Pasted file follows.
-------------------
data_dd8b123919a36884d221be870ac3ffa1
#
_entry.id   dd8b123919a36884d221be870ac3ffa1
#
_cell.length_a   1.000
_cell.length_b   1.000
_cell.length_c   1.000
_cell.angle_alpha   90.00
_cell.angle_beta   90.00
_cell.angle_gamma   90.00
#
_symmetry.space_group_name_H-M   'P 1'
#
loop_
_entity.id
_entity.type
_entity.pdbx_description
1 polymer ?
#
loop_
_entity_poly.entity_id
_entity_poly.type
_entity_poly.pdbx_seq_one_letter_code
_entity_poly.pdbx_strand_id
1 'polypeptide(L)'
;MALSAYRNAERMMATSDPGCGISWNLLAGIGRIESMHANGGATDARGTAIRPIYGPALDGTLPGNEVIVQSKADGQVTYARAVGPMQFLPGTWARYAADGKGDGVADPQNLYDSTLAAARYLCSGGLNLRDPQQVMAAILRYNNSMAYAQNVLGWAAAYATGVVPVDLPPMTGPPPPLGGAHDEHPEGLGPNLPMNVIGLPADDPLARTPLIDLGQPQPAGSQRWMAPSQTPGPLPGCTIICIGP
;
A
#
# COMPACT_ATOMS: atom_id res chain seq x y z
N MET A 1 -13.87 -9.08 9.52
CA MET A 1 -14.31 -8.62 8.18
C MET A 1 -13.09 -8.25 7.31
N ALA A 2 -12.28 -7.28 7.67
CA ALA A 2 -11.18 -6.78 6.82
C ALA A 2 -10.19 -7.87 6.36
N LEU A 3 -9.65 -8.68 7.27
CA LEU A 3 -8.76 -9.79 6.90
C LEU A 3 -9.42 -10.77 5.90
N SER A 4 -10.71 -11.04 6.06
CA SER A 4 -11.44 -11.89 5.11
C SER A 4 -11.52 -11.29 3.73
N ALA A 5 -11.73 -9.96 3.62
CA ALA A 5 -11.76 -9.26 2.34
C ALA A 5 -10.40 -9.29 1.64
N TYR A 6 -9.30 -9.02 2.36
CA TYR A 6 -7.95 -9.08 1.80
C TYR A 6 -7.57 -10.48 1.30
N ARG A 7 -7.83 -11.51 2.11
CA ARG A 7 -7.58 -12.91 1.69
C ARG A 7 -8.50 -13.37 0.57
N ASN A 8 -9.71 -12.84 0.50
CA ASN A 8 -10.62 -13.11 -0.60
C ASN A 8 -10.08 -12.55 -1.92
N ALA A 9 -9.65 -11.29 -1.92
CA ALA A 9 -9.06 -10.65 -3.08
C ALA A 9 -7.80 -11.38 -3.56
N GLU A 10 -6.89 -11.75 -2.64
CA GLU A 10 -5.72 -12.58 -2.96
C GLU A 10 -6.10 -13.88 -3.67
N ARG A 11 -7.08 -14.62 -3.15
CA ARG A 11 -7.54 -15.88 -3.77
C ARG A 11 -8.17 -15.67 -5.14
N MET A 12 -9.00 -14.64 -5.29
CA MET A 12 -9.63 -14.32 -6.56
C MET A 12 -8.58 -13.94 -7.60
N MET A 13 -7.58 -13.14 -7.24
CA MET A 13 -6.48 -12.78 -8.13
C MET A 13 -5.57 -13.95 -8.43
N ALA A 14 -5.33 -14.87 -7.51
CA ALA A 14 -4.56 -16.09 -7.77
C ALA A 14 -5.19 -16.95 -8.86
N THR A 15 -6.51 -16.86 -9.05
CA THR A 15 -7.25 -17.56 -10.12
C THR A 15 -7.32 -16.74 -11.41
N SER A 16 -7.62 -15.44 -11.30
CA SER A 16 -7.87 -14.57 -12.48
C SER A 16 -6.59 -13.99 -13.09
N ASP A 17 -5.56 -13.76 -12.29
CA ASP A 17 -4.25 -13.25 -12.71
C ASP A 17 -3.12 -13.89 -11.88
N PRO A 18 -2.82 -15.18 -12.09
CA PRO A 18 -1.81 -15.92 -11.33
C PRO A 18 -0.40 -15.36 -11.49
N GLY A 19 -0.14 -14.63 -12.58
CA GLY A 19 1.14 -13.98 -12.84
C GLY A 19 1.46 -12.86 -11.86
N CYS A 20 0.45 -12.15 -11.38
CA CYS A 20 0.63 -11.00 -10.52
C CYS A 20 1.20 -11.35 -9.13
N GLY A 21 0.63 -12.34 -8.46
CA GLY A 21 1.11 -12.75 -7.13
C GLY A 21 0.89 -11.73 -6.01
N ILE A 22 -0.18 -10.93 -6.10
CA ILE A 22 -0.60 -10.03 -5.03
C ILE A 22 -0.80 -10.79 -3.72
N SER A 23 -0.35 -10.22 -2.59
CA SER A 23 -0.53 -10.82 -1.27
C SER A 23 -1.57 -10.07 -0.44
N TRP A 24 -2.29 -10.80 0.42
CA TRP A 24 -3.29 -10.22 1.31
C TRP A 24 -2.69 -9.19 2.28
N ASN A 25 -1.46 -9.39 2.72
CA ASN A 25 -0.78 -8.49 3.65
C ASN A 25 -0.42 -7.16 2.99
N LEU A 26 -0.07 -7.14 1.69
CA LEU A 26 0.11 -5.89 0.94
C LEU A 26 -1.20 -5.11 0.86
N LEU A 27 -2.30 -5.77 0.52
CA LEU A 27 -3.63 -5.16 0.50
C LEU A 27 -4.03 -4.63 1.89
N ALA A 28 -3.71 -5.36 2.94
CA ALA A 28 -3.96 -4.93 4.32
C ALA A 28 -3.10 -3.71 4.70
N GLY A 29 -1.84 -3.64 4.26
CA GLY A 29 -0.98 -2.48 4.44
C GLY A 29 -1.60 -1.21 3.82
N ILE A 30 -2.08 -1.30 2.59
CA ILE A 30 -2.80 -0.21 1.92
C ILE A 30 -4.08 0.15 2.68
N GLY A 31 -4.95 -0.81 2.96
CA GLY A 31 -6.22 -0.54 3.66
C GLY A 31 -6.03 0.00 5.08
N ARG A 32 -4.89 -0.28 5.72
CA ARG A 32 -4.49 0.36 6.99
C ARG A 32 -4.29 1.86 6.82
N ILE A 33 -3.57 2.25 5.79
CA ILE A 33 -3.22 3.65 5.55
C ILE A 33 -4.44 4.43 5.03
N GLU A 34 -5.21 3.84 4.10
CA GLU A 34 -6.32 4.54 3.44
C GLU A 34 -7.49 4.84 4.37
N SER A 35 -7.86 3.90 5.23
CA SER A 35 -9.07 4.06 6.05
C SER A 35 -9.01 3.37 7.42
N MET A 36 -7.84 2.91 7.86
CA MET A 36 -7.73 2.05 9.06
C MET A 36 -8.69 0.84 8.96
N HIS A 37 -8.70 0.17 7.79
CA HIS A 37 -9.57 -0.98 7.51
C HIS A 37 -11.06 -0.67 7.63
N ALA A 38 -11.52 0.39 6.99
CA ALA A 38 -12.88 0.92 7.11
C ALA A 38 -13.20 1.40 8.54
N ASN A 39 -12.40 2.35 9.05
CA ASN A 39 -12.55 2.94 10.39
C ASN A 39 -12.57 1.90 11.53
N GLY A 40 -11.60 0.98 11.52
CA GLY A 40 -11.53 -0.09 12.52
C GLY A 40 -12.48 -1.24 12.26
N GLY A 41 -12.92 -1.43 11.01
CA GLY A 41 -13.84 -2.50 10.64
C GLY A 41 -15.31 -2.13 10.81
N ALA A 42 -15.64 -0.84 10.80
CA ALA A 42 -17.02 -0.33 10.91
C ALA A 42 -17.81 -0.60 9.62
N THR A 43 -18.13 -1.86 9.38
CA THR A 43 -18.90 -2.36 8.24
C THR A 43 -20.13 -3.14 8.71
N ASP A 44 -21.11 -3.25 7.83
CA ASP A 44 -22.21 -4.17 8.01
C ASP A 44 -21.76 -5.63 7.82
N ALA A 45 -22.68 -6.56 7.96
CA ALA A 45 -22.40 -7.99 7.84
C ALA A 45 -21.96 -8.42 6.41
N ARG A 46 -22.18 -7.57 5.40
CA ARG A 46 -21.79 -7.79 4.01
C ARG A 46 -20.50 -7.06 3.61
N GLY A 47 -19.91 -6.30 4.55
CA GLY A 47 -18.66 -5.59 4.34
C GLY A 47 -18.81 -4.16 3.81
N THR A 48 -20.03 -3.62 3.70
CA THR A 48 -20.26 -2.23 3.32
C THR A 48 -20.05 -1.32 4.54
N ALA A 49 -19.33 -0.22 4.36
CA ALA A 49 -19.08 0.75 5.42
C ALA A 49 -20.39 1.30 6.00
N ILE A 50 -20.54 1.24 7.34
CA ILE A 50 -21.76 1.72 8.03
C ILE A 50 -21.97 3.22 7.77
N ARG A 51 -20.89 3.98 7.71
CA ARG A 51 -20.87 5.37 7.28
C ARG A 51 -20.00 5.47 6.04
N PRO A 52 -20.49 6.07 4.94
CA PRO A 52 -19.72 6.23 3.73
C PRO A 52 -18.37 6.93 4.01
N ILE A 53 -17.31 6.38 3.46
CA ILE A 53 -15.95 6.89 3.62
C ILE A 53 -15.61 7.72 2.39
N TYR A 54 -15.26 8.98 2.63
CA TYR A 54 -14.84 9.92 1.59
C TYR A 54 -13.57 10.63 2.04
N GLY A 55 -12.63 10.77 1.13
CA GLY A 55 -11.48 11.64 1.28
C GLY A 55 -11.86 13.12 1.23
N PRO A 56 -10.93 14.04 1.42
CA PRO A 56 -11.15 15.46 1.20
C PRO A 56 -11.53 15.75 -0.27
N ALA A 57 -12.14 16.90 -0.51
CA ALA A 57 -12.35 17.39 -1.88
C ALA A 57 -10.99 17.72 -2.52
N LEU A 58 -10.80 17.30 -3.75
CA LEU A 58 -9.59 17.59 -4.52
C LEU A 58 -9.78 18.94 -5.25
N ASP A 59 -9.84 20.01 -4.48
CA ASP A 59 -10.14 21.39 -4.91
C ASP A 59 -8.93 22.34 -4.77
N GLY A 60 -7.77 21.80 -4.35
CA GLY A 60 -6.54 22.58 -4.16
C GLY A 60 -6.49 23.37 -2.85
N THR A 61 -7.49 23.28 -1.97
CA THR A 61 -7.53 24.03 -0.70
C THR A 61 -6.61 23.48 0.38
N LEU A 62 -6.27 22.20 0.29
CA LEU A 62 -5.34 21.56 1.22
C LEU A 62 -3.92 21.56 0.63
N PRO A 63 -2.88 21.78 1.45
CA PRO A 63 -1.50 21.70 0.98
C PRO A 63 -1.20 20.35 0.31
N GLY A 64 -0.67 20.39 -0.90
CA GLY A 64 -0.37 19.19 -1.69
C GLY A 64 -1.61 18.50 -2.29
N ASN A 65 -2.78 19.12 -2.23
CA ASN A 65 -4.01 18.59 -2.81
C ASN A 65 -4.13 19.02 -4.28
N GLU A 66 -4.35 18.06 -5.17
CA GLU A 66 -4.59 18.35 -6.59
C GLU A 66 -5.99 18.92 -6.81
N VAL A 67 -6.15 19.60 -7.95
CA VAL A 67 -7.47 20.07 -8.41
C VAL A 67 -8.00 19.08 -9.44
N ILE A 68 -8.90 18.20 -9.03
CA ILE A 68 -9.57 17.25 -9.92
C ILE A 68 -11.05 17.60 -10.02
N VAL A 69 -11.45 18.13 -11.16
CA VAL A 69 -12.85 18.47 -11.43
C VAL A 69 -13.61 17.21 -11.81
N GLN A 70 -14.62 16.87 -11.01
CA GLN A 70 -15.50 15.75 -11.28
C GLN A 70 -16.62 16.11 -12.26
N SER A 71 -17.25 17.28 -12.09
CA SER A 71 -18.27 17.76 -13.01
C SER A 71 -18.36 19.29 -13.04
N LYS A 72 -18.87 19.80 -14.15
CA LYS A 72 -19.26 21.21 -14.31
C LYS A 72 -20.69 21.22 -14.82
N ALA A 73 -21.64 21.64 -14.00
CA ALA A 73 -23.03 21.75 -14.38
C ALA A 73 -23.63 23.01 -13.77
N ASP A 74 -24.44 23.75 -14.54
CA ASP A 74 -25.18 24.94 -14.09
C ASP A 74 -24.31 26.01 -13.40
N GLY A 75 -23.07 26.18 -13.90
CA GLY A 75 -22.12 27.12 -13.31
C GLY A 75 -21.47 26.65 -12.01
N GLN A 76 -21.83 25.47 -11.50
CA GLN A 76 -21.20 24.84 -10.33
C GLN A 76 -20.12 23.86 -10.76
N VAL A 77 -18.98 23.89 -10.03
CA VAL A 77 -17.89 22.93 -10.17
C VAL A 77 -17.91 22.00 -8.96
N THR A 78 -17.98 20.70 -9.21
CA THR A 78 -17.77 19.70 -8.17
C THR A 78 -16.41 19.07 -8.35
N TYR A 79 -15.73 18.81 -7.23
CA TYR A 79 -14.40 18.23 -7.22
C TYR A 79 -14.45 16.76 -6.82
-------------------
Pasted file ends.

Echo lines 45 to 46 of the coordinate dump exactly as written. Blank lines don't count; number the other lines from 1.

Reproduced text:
C ALA A 5 -10.40 -9.29 1.64
N TYR A 6 -9.30 -9.02 2.36